Thread subject: :: Describing a fly

Posted by crex on 07-12-2007 17:53

I wonder if there is an accepted way of describing a fly, let's say a fly new to science? ... I think maybe the way one usually describes a fly is dependent on that specific fly, i.e. with emphasis on the things that distinguish it from other similar flies rather than a general description on the basis of a diptera description template. Why do I ask? If there were an accepted standardized way of describing it, I think, we might have a possibility to put that info into a database and make it searchable regardless of what family it belongs to ... but this is probably an utopia.

Posted by Kahis on 07-12-2007 20:42

There is no universal template. Descriptions vary the the preference of the author. A normal good description mentions all characters that are known to be variable within the genus (or family), plus anything else that sets the new species apart. Even now, many descriptions are little better than a list of differences between the new species are a previously known one.

Posted by crex on 07-12-2007 21:56

I suspected that, but I also realise that it is probably not an easy task to describe a fly species with all its attributes. I wonder how the taxonomists handle a family like Phoridae with so many species left to "discover" ...

Posted by Adrian on 25-01-2008 16:52

This is a topical issue.
Recent years have seen some fine examples of how NOT to describe a fly new to science which have promted calls for a 'standard' format for descriptions. This is easier said than done because as you point out, what constitutes a full description varies from group to group and in some cases (eg when comparing with a similar already known species), it may not even be desirable. Surely the golden rule has to be that a description includes enough detail to ensure that confusion with currently known species is impossible and that is is very unlikely with any species that might be described in future. The 'rules' determining what this really means can only be agreed upon amongst specialists with experience of the group of flies concerned.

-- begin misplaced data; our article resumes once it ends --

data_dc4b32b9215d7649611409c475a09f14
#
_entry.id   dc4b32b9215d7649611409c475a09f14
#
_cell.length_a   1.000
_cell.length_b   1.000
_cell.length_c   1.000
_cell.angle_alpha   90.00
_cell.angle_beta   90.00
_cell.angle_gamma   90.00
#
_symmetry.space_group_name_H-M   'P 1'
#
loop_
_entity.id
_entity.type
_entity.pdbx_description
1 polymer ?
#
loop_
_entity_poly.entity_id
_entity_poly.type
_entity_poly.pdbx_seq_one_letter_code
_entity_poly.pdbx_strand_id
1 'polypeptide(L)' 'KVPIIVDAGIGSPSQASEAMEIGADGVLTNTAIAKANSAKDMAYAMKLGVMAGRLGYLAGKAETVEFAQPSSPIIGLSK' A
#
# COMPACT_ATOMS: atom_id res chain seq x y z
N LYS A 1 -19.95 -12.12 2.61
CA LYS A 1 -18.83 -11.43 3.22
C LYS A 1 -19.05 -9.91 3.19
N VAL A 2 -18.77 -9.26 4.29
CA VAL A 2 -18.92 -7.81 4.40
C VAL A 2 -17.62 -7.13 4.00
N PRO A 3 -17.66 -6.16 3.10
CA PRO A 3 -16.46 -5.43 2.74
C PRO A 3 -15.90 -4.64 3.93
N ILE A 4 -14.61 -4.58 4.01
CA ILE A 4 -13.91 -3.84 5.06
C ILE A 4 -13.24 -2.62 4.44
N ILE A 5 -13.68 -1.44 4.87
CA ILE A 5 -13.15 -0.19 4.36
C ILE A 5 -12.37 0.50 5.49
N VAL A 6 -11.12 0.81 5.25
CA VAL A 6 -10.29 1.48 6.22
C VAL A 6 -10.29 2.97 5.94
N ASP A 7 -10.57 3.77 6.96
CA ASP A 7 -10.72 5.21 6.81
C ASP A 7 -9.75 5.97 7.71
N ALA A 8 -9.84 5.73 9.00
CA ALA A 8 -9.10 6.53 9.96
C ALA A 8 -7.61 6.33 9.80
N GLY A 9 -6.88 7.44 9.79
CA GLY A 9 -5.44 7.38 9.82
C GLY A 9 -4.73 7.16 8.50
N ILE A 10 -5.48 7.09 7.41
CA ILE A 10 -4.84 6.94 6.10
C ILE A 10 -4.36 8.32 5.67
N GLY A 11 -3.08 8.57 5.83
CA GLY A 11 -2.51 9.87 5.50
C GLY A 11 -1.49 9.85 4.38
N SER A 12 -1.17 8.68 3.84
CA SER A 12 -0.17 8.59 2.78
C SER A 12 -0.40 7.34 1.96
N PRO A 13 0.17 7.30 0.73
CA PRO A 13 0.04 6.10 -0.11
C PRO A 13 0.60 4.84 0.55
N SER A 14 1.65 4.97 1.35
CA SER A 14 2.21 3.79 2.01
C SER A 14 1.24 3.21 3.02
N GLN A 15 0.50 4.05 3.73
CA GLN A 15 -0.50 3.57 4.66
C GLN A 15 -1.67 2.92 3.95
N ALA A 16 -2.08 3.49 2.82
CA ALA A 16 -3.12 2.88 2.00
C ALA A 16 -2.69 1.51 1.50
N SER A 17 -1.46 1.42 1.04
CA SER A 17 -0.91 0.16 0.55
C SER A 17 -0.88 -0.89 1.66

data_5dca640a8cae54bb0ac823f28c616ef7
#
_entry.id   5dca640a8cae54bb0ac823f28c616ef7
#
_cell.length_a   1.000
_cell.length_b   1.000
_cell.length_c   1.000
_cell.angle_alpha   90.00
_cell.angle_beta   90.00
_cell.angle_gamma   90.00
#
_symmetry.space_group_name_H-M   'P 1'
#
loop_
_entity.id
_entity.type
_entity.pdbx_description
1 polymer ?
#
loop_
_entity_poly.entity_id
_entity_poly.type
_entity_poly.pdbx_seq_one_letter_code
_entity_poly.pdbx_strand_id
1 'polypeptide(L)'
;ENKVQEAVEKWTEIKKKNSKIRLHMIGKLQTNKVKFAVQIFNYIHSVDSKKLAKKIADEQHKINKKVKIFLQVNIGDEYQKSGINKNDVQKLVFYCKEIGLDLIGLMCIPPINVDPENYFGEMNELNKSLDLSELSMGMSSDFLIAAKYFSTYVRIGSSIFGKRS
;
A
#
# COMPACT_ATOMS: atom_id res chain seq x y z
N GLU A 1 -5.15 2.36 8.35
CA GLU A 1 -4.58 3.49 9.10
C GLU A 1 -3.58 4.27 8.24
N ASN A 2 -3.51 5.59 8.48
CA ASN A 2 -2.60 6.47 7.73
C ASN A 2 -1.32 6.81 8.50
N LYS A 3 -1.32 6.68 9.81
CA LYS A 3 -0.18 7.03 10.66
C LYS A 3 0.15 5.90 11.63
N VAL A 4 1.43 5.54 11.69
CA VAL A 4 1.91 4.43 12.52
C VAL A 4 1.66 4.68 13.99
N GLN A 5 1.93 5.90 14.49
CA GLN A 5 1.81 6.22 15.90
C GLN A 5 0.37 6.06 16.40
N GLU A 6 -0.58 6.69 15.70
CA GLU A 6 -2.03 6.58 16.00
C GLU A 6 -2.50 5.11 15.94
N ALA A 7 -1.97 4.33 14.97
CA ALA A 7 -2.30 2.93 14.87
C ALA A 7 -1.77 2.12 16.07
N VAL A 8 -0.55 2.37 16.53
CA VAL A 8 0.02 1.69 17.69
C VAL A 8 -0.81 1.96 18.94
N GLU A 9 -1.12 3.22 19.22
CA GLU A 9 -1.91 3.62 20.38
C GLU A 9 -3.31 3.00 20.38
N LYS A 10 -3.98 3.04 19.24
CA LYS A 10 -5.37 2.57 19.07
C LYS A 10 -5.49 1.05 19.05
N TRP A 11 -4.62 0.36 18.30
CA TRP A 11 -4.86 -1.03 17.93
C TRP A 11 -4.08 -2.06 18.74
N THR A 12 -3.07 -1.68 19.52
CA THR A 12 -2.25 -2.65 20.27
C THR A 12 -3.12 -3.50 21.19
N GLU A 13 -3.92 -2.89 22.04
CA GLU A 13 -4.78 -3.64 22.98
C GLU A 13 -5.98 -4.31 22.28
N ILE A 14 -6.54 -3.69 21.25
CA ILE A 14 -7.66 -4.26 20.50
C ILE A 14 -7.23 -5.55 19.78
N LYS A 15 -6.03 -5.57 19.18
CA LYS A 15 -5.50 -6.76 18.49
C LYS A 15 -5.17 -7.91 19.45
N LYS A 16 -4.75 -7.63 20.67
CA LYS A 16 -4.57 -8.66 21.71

Allied with the problem of constructing a good description is the problem of designating ia new taxon properly. This is increasingly important as electronic data retrieval is commonplace and poorly construted designation could easily be missed. Some of us think that the Code should be exacting in its requirements for desigations to be valid. If a designation is lacking then it should not be allowed in the Code! (if it hasn't got a comma between the author and date its invalid!)
At the last Diptera Congress in Fukuoka there was enthusiastic discussion over this issue and it became apparent that many journal editors as well as individual dipterists were getting vexed at a perceived tendancy towards poor descriptions and inaccurate designations. Where this leads is anybodies guess but it is up to us as Dipterists to strive for better standards throughout.
This could be a whole thread itself